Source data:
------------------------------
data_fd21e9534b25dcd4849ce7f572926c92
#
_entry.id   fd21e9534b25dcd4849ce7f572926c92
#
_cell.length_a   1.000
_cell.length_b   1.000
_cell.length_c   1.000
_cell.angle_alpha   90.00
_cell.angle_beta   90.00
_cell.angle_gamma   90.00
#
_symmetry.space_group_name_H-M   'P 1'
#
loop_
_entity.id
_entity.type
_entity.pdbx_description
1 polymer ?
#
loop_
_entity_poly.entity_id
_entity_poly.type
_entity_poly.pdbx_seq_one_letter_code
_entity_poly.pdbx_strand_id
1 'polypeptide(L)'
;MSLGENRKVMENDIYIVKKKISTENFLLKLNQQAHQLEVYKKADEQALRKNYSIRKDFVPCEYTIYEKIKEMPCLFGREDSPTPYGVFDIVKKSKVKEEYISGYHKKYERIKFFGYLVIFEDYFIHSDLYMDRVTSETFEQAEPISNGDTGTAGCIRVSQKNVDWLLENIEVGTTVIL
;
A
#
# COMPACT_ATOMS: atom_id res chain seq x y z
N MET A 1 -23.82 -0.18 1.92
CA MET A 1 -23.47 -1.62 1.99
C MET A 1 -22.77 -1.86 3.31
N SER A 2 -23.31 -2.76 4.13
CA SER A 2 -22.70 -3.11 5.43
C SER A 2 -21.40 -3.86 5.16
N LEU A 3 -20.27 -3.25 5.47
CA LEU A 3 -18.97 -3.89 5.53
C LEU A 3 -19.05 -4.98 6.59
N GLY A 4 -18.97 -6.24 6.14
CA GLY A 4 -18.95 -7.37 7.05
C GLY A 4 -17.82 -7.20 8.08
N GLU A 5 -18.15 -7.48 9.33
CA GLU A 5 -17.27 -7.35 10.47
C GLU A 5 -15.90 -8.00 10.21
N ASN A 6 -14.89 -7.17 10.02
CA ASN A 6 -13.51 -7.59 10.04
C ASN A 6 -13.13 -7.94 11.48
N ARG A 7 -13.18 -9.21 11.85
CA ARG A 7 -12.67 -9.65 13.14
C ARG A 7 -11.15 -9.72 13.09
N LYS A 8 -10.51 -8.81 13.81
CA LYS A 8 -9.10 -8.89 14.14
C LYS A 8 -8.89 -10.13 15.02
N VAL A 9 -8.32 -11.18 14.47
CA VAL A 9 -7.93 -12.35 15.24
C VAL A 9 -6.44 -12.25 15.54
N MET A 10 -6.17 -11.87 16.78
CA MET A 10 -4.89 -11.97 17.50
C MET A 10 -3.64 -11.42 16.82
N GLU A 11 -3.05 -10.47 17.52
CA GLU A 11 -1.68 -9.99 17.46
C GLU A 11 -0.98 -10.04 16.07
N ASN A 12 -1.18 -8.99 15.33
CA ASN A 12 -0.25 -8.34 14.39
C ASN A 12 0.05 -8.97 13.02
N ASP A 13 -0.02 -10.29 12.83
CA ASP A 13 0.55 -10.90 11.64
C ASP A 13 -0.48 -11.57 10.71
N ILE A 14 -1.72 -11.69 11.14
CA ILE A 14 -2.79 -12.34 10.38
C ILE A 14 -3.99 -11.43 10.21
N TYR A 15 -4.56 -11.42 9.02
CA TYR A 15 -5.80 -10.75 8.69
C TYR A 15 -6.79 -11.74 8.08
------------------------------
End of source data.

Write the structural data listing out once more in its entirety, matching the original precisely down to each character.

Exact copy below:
data_fd21e9534b25dcd4849ce7f572926c92
#
_entry.id   fd21e9534b25dcd4849ce7f572926c92
#
_cell.length_a   1.000
_cell.length_b   1.000
_cell.length_c   1.000
_cell.angle_alpha   90.00
_cell.angle_beta   90.00
_cell.angle_gamma   90.00
#
_symmetry.space_group_name_H-M   'P 1'
#
loop_
_entity.id
_entity.type
_entity.pdbx_description
1 polymer ?
#
loop_
_entity_poly.entity_id
_entity_poly.type
_entity_poly.pdbx_seq_one_letter_code
_entity_poly.pdbx_strand_id
1 'polypeptide(L)'
;MSLGENRKVMENDIYIVKKKISTENFLLKLNQQAHQLEVYKKADEQALRKNYSIRKDFVPCEYTIYEKIKEMPCLFGREDSPTPYGVFDIVKKSKVKEEYISGYHKKYERIKFFGYLVIFEDYFIHSDLYMDRVTSETFEQAEPISNGDTGTAGCIRVSQKNVDWLLENIEVGTTVIL
;
A
#
# COMPACT_ATOMS: atom_id res chain seq x y z
N MET A 1 -23.82 -0.18 1.92
CA MET A 1 -23.47 -1.62 1.99
C MET A 1 -22.77 -1.86 3.31
N SER A 2 -23.31 -2.76 4.13
CA SER A 2 -22.70 -3.11 5.43
C SER A 2 -21.40 -3.86 5.16
N LEU A 3 -20.27 -3.25 5.47
CA LEU A 3 -18.97 -3.89 5.53
C LEU A 3 -19.05 -4.98 6.59
N GLY A 4 -18.97 -6.24 6.14
CA GLY A 4 -18.95 -7.37 7.05
C GLY A 4 -17.82 -7.20 8.08
N GLU A 5 -18.15 -7.48 9.33
CA GLU A 5 -17.27 -7.35 10.47
C GLU A 5 -15.90 -8.00 10.21
N ASN A 6 -14.89 -7.17 10.02
CA ASN A 6 -13.51 -7.59 10.04
C ASN A 6 -13.13 -7.94 11.48
N ARG A 7 -13.18 -9.21 11.85
CA ARG A 7 -12.67 -9.65 13.14
C ARG A 7 -11.15 -9.72 13.09
N LYS A 8 -10.51 -8.81 13.81
CA LYS A 8 -9.10 -8.89 14.14
C LYS A 8 -8.89 -10.13 15.02
N VAL A 9 -8.32 -11.18 14.47
CA VAL A 9 -7.93 -12.35 15.24
C VAL A 9 -6.44 -12.25 15.54
N MET A 10 -6.17 -11.87 16.78
CA MET A 10 -4.89 -11.97 17.50
C MET A 10 -3.64 -11.42 16.82
N GLU A 11 -3.05 -10.47 17.52
CA GLU A 11 -1.68 -9.99 17.46
C GLU A 11 -0.98 -10.04 16.07
N ASN A 12 -1.18 -8.99 15.33
CA ASN A 12 -0.25 -8.34 14.39
C ASN A 12 0.05 -8.97 13.02
N ASP A 13 -0.02 -10.29 12.83
CA ASP A 13 0.55 -10.90 11.64
C ASP A 13 -0.48 -11.57 10.71
N ILE A 14 -1.72 -11.69 11.14
CA ILE A 14 -2.79 -12.34 10.38
C ILE A 14 -3.99 -11.43 10.21
N TYR A 15 -4.56 -11.42 9.02
CA TYR A 15 -5.80 -10.75 8.69
C TYR A 15 -6.79 -11.74 8.08